I read an article on Psychology today that talked about boredom, it’s definition and affects. Oddly enough I had the definition all wrong. Boredom to me had always been just a feeling of having nothing to do, nothing around that was interesting. And that is it in part, but in the article it is defined as a state of listlessness or torpor (new word) that is related to melancholy. A deeply unpleasant state of “unmet arousal.”
To me that sounds more like being restless…having all that energy and having no where to place it. That place where you want to do something, anything, but not knowing what or being able. We usually try to avoid boredom because it is unpleasant. I remember being a child and complaining about being bored during summer vacation because there we nothing to do, to which my mother quickly replied “bored people are boring.” Or “intelligent people are rarely bored.”
At first these statements seem like a witty response, but maybe there is more truth to them than wit. Boredom is part of the human condition. Never has a single person on earth never experienced boredom. So why fight it? Why not find the good in it and use it. Just how would that happen? We try to avoid boredom by way of stimulation. But there is a difference between stimulation and …….Why not instead, peer inside ourselves to cure boredom? Instead of going outside of a situation to find stimulation, like a video game, why not be present in the moment?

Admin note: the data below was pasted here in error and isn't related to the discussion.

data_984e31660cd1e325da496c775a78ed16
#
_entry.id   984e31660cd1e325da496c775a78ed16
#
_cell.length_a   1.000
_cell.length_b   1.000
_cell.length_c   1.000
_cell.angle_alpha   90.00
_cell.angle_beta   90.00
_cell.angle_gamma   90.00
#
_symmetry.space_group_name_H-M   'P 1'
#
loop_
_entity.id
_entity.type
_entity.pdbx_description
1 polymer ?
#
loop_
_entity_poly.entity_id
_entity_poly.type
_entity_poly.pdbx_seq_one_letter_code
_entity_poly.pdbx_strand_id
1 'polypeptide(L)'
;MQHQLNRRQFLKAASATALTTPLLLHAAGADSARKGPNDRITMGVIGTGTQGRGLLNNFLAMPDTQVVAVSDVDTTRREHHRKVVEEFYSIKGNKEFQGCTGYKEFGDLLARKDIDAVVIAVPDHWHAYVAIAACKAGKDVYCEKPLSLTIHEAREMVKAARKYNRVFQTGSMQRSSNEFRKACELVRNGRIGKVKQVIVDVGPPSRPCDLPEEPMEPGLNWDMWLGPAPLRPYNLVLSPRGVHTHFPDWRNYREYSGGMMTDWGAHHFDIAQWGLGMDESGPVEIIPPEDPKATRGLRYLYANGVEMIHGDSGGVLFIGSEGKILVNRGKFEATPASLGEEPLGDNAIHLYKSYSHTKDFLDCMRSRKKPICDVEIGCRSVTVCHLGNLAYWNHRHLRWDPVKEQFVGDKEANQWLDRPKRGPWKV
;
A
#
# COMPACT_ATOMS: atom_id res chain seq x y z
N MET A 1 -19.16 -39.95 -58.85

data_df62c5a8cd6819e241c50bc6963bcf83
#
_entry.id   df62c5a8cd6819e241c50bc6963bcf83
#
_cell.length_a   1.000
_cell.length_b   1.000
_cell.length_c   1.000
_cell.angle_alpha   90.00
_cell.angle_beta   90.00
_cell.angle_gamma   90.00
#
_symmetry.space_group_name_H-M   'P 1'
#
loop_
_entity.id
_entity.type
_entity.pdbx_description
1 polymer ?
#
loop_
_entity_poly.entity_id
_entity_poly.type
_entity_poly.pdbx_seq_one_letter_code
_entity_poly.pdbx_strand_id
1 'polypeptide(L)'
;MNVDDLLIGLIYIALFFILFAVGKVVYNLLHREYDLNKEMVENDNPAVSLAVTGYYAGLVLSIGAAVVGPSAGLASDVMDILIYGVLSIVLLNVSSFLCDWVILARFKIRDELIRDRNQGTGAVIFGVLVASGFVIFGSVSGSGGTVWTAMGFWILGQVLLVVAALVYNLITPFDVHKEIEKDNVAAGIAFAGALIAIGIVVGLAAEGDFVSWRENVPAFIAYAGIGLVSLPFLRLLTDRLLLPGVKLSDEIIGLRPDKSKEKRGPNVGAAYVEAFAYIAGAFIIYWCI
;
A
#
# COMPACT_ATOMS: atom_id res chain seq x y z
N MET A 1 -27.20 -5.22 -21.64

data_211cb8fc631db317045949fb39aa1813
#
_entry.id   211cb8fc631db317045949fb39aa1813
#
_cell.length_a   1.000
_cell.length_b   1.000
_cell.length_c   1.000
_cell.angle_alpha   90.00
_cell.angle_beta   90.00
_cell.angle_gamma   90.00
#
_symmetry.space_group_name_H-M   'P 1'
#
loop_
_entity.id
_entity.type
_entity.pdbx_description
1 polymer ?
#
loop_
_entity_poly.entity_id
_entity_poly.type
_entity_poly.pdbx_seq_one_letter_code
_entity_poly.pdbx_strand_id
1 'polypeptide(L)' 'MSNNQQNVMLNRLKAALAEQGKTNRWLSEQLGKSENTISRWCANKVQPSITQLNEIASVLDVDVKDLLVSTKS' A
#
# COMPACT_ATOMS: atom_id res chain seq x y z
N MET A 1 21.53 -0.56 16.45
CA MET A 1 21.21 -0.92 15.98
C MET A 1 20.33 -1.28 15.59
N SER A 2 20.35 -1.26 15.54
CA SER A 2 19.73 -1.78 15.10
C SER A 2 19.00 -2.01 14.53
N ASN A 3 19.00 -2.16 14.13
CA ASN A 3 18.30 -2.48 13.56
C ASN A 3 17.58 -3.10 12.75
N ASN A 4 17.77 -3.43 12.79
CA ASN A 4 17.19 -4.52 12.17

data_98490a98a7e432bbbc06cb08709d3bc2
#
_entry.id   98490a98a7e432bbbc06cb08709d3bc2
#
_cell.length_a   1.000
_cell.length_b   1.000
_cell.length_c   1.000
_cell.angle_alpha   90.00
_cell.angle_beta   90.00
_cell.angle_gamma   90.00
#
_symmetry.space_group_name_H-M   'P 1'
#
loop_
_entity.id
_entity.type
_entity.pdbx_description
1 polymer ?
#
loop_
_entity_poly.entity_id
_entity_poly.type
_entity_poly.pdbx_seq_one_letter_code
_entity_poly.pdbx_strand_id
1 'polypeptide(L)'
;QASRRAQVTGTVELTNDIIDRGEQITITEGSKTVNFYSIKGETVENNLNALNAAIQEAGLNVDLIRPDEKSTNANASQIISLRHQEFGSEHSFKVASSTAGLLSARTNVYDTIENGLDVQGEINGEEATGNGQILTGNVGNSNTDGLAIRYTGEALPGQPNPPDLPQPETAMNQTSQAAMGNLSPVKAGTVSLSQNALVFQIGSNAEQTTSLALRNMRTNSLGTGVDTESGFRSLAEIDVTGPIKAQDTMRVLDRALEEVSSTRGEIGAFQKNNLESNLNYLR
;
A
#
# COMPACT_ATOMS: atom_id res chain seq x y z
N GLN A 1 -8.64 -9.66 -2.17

Get out of your phone, your game, or little world and look around a bit. Notice who and what is around you instead. Notice the air around you, notice all the little things that you would normally gloss over in your search for everything to strike your nerves at once. Embrace the non stimulation, the slow down, the peace and quiet in the boredom. But this can be a dangerous thing. Sometimes the tranquility of the quiet can make ones demons or unsorted baggage come to the surface. Go ahead and deal with them, and all, you’re bored right? What else do you have to do?
Once we look inside, once we become present and notice the world around us, magically the boredom disappears. So take a deep breath and embrace the boredom. As counterintuitive as it may sound, by the very act of embracing boredom we no longer suffer from it. We can take the time to look inside and begin to let go of what is holding us back. Ultimately that will bring us Peace and I have often said that which gives us Peace also gives us happiness.
Samuel Johnson once said, “It is by studying the little things that we attain the art of having as little misery, and as much happiness, as possible.”